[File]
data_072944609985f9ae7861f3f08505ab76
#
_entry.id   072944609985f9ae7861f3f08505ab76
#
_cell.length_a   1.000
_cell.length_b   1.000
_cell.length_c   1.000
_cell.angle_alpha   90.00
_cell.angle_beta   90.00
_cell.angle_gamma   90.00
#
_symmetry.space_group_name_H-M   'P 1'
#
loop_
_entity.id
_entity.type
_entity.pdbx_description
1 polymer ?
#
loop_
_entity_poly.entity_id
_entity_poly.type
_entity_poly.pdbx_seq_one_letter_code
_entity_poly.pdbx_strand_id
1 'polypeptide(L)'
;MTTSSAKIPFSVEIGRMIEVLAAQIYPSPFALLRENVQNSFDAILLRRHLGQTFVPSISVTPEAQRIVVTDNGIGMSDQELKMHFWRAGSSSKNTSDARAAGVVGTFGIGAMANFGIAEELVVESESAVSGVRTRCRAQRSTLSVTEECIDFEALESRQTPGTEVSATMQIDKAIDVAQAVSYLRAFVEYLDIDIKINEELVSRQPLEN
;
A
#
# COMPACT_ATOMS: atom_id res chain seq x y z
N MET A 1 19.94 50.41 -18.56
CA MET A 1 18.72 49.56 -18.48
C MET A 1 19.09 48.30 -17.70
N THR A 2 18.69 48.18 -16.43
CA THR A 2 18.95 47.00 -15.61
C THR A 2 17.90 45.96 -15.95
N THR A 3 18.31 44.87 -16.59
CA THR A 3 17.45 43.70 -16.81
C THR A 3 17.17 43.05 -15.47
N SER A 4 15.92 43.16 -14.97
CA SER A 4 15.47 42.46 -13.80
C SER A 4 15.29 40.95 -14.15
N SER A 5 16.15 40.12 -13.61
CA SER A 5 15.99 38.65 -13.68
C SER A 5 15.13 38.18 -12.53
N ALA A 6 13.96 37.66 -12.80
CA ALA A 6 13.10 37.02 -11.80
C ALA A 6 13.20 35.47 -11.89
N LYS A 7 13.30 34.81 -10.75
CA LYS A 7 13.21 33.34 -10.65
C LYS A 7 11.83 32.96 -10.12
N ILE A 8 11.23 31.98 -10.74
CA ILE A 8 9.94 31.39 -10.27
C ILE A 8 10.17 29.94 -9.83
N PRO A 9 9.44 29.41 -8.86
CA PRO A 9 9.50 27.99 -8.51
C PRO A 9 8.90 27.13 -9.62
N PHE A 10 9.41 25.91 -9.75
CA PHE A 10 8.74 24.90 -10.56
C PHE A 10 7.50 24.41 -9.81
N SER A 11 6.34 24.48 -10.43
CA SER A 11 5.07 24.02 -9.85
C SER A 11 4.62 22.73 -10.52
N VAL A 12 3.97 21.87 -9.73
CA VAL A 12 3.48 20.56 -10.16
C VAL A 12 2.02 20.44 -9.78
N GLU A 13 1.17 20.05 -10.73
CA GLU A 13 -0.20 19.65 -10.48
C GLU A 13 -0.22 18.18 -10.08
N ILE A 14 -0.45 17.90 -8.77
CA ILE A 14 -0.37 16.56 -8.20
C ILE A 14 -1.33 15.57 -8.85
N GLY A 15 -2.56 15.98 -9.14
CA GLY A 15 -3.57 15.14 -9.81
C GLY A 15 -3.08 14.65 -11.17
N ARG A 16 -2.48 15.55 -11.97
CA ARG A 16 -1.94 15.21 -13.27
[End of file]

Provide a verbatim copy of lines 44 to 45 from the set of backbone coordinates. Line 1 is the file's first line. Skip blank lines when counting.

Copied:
CA SER A 5 15.99 38.65 -13.68
C SER A 5 15.13 38.18 -12.53